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Shutdown Corner

From Senior Bowl to scouting combine, the drills change, and the intensity picks up

Doug Farrar
Shutdown Corner

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Nearer the finish line, Kenjon Barner gets the reps out of the way. (Doug Farrar)

HOLLYWOOD, Calif. -- The football season may be over, but this is the busiest time of the year for trainer Travelle Gaines and his staff at the Athletic Gaines gym in West Hollywood. Now that the Senior Bowl and other all-star games have come and gone, the next part of the schedule has to do with next week's scouting combine, and the Pro Days that follow. Gaines is getting several draft-eligible players to the next level right now, and two from Oregon -- running back Kenjon Barner and defensive end/outside linebacker Dion Jordan -- are headed to Indianapolis with specific goals in mind.

When we caught up with them in January, both Barner and Jordan were looking to put on weight naturally, while maintaining their functional speed and agility. Barner, who has been tagged with the "too small" label by some, wants to bulk up from under 190 pounds to 200 by the time he hits the field at Lucas Oil Stadium for running back drills. And Jordan wants to meet the NFL at 250 pounds by next week, after playing for the Ducks in 2012 at closer to 230. Both players are within their target weights, and Barner really showed out at the Senior Bowl. Criticized in some circles because Oregon's offense didn't require him to block, Barner went to Mobile looking for a fight in the blocking drills, and turned some heads. Jordan stayed behind, choosing to avoid any further issues with the labrum injury he played through in 2012.

"I felt good about it -- I was able to get out there and show some things that I could do," Barner told me this week. "Talked to a couple of coaches, and they thought I did well. I wanted to go out and prove that I was willing to [block], because there were a lot of questions about that."

As Gaines said, the focus for the combine is to put the focus back on Barner's pure athleticism -- the speed and lateral agility that allowed him to amass 2,023 yards from scrimmage in his senior campaign. So, while the heavy weights are still a focus in the power portion of the program, Barner is also leading the way when the group heads out to the field at nearby Fairfax High to run through three-cone drills and specific explosiveness exercises.

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"The difference with guys when they were getting prepared for the Senior Bowl and now ... in dealing with Kenjon and Dion, you were dealing with two guys who just got done playing football a week prior to getting here. So, my goal was to make sure that from a corrective standpoint -- getting them back in the correct posture and getting them feeling as good as they could after finishing a 14-game season. I wanted to make sure that they showed up at the Senior Bowl looking the part."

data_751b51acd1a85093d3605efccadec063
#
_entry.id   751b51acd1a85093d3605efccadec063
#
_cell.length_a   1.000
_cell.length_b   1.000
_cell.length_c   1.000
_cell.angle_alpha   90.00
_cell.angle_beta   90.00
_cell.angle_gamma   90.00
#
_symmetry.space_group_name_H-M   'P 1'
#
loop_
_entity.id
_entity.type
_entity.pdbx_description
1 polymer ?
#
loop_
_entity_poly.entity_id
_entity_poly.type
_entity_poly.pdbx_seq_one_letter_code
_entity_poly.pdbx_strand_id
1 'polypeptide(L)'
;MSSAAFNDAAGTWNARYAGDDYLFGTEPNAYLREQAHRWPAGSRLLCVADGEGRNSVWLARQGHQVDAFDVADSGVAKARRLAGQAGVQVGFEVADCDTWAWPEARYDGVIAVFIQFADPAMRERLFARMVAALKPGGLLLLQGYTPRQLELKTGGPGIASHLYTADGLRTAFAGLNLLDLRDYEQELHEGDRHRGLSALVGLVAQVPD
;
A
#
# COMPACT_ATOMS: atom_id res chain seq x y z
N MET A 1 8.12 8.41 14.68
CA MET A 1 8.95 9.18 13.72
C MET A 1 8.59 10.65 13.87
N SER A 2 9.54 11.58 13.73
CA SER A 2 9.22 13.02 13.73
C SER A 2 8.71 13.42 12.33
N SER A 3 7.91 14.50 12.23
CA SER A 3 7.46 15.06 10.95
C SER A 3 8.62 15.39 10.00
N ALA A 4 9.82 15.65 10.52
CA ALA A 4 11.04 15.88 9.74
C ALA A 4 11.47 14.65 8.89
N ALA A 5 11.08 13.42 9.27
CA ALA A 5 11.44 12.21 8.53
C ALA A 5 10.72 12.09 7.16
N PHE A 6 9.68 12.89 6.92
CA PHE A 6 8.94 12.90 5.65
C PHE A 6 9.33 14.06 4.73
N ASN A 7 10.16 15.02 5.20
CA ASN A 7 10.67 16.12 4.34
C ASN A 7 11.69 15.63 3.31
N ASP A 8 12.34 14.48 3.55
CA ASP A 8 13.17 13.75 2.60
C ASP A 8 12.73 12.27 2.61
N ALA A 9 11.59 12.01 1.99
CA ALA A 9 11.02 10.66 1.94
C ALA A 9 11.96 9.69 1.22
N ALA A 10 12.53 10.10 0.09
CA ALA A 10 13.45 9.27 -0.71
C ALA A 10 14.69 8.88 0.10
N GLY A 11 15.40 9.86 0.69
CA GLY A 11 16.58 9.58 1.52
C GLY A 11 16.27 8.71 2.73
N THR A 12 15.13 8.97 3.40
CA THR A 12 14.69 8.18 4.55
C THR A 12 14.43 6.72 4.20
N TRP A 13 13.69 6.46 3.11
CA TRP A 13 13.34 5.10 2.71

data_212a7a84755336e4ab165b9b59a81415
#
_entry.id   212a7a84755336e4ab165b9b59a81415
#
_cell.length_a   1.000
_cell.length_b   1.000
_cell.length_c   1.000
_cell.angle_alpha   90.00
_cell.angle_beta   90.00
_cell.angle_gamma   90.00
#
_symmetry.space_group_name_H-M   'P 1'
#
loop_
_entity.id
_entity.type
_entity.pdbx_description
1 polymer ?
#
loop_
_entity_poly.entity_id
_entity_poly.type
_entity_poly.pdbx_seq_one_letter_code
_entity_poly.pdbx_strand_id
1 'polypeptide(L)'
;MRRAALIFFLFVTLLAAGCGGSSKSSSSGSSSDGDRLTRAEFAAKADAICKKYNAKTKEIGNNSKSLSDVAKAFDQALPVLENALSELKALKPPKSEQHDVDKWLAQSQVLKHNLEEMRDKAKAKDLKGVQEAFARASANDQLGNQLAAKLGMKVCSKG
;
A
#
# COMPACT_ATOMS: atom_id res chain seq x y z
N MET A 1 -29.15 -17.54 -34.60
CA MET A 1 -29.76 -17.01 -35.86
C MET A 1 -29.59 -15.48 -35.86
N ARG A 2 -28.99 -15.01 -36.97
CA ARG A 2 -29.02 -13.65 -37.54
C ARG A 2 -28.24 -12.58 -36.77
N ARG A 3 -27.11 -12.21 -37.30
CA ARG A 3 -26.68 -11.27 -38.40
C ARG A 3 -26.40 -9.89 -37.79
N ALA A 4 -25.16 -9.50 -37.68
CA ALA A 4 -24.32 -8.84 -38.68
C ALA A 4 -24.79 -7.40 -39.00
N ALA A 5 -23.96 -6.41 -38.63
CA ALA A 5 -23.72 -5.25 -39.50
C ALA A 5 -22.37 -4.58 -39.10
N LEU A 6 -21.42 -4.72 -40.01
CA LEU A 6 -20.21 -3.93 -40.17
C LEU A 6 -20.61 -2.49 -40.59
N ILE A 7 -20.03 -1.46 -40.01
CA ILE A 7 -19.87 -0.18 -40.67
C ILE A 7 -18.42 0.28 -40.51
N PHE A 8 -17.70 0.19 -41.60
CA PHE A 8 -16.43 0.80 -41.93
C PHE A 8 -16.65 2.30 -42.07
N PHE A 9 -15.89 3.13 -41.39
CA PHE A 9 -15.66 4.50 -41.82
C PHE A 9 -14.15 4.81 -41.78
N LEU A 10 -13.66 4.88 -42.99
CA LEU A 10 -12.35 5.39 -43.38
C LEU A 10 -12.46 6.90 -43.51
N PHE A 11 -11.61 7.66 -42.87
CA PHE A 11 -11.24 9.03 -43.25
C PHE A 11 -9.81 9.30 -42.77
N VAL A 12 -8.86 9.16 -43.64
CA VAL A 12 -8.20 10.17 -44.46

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Dion Jordan works on range-of-motion exercises. (Doug Farrar)

"Everyone knows that Kenjon is a smaller back -- he showed up at the Senior Bowl weighing 185 pounds. He's now up to 196. Our focus for Kenjon since the Senior Bowl is that we took the feedback that his agent got from the 32 NFL teams, and we said, 'Okay -- let's address these weaknesses.' People thought he was too small, so the goal is to have Kenjon show up at the combine at a lean 200 pounds. A natural 200 pounds, where he can keep the world-class speed that made him one of the top running backs in the 2012 season."

The question is, how do you keep gaining weight -- again, naturally -- without losing that quick burst? Gaines said that it's about the overall process ... a step at a time.

"That was the thing -- we put his weight on, and the weight on the other kids, and it's been a very natural process. All we did was to change their diets. The other thing is, these guys are now professional athletes. And they now have the resources they need. When you're a college student, you have to focus on school, and you're only allowed 'X' amount of time in the weightroom, and 'X' amount of time at the training table. Now, you have the resources from an educational standpoint by being here. If all you know is one certain kind of workout, and you eat whatever you want but your weight stays the same ... but once you educate the kids, and say, 'If you need to gain weight, have 3,800 calories per day, have these proteins, and these carbohydrates...' these things will allow you to naturally put on lean muscle mass.

"The kids now know how to do it, and we continue to over-emphasize movement. All of my workouts are based on athletes being able to move very fluidly and move very well and be very explosive. So, as they're gaining one pound here and two pounds there, they're still moving with the same fluidity as they did when they were smaller."

It doesn't feel too different to Barner, which speaks to the success of the gradual rate.

"For me, it's really the same thing -- I'm doing the same kinds of workouts, and I have to take the same mindset. It's a job interview, and that was the same thing with the Senior Bowl. That was the second-biggest job interview, and now, this is the biggest one. You just have to amp it up a little bit more."